In 1991 he began to be booked regularly on The Simpsons. He played a variety of characters on the show, most frequently a hack actor named Troy McClure, who was often seen in cheesy Hollywood fare on the Simpsons television set.

Through the SNL years and beyond he frequently got supporting roles in movies, including, but not limited to: Jumpin’ Jack Flash (1986) with Whoopi Goldberg; Three Amigos! (1986) with Steve Martin, Chevy Chase, and Martin Short; Blake Edwards’ Blind Date (1987), Disney’s The Brave Little Toaster (1987); Fletch Lives (1989) with Chase; Bill Murray’s Quick Change (1990); National Lampoon’s Loaded Weapon 1 (1993); CB4 (1993) with Chris Rock; Coneheads (1993) with Dan Aykroyd, Jane Curtin, and Larraine Newman; So I Married an Axe Murderer (1993) with Mike Myers; Sgt, Bilko (1996) with Martin; and the holiday comedy Jingle All the Way (1996) with Arnold Schwarzenegger and Sinbad. Though he hoped to star in films of his own, he faced a similar problem to Dan Aykroyd. He was prized for his character work, and not seen as a lead type who could carry a film.

Hartman remained with SNL for nearly a decade, leaving after season 19, when the cast had swollen up to encompass himself and Nealon, Chris Farley, Adam Sandler, Mike Myers, David Spade, Rob Schneider, Michael McKean, Julia Sweeney, Tim Meadows, Ellen Cleghorn, and Melanie Hutsell, with occasional appearances by Al Franken, Norm MacDonald, Jay Mohr, and Sarah Silverman. It was a very different show by that point, louder, more aggressive and more slapsticky, and Hartman opted to move on.

His new (and final) major gig was as a supercilious radio personality on the sitcom Newsradio, starting in 1995, which put him in a great ensemble featuring Dave Foley of Kids in the Hall, Stephen Root, Joe Rogan, and Maura Tierney and Khandi Alexander (both of whom I first knew from ER).

Then the bad news. In 1998, he was shot in the head while he slept by his drug-crazed third wife Brynn Omdahl. There seems to have been no precipitating cause, other than Omdahl’s own frustrations about being the wife of a star who was away from home all the time, and not a star herself, and the fact that she was on coke, Zoloft and booze. The pair had apparently argued, and then she shot him in bed at around 3 in the morning. Later, after police had arrived, she turned a gun on herself and completed the murder-suicide. The pair had two children, who were in the house at the time.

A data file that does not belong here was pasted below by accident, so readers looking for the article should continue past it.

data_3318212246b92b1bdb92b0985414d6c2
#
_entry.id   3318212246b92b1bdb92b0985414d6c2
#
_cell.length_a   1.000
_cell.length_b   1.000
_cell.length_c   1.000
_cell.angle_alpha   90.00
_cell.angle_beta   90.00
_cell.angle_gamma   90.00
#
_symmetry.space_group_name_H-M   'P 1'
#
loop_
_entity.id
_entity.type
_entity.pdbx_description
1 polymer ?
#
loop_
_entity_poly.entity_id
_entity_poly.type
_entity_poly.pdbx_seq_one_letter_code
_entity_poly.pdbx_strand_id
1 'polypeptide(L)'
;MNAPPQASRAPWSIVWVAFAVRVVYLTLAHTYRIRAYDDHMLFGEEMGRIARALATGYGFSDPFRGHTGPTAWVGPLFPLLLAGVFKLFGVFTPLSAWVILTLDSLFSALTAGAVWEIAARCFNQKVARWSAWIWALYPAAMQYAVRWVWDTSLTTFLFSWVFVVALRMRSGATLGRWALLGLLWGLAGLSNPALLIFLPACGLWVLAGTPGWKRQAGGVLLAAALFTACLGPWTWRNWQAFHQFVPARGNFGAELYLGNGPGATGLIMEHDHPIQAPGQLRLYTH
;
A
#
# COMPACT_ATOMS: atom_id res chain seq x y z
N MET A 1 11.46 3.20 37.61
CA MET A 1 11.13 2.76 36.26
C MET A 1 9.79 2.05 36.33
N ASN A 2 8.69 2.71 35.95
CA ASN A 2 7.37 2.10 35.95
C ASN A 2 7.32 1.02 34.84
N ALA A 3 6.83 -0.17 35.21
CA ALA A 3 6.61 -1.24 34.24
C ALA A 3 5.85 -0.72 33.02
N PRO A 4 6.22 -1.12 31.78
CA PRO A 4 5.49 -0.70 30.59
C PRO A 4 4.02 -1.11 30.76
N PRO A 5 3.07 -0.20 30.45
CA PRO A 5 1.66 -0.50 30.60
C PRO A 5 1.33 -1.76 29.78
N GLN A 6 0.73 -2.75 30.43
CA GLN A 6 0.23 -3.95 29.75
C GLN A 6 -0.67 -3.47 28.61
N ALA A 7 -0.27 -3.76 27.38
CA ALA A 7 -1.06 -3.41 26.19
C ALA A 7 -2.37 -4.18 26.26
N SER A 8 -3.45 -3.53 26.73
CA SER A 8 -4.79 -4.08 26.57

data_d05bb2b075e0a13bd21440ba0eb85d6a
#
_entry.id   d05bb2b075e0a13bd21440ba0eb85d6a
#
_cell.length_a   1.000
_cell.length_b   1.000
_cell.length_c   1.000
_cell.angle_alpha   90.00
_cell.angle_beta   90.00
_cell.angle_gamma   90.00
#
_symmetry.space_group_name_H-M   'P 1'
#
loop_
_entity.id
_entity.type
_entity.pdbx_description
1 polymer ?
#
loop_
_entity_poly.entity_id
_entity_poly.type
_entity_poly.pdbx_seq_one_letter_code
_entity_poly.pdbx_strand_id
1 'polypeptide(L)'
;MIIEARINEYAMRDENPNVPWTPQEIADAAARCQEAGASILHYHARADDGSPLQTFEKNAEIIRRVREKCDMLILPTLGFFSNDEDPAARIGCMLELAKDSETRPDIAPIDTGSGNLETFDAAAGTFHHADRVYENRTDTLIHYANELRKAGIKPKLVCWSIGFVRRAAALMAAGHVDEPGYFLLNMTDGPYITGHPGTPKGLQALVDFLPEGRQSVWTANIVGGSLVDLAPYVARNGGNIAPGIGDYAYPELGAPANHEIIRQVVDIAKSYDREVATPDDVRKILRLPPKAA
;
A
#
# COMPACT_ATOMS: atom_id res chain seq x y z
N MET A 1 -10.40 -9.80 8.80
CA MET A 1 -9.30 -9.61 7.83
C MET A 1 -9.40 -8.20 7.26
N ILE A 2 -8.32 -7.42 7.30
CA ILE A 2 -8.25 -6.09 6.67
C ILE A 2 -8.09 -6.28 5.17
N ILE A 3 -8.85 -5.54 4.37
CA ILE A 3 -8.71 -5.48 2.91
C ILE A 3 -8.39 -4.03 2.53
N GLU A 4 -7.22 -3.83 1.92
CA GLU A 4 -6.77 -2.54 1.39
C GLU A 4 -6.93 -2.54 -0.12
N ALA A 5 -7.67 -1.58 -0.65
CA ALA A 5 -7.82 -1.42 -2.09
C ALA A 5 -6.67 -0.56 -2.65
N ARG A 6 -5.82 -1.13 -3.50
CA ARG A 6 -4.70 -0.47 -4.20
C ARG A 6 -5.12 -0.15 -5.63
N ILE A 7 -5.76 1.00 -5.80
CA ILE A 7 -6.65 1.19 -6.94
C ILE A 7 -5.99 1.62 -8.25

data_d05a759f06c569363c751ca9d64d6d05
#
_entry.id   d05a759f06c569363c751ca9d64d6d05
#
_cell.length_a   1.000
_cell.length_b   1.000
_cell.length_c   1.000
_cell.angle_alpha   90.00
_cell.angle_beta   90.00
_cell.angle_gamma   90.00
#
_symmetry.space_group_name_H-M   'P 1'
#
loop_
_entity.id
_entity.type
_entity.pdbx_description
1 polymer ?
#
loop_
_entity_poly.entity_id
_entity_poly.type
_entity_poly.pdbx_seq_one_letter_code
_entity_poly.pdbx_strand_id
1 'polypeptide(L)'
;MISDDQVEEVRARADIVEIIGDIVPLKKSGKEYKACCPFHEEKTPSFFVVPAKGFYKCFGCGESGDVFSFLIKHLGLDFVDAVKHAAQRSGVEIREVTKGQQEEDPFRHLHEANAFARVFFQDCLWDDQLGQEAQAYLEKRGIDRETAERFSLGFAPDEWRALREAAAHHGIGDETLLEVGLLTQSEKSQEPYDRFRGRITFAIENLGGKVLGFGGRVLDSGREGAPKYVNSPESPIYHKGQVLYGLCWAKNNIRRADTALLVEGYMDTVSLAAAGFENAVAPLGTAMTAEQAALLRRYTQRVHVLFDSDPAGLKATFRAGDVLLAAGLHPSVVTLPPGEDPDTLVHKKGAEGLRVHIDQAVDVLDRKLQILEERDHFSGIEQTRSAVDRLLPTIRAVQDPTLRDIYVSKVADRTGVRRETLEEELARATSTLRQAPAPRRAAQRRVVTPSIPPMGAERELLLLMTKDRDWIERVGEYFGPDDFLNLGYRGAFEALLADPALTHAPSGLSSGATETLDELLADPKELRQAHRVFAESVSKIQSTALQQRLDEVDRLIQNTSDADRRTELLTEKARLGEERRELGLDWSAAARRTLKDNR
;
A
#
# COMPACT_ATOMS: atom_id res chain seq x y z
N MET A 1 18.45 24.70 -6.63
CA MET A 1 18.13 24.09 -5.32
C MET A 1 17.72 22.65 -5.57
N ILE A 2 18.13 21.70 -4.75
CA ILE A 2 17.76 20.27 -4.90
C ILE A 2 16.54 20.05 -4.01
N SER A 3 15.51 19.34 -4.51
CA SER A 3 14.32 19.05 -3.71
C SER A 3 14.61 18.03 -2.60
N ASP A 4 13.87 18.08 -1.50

So, this was a disturbing episode to contemplate. So sudden and so senseless. I mean, Phil Hartman could be MIGHTY smarmy, and I bet that could be infuriating in real life, but just because you FEEL like shooting a guy’s face off doesn’t mean you need to actually do it! Anyway, we were instantly robbed of someone who had brought us a great deal of happiness. At the time of his death, Newsradio was about to enter its fourth season. Hartman was succeeded (not replaced) on the show by Jon Lovitz. In 2015 a bio-pic about Hartman’s life called Nice Guy Phil was announced, but to date it appears not to have made it out of pre-production.

To learn more about variety entertainment, including variety tv like Saturday Night Live, please see No Applause, Just Throw Money: The Book That Made Vaudeville Famous, and for more on classic comedy please read Chain of Fools: Silent Comedy and Its Legacies from Nickelodeons to Youtube.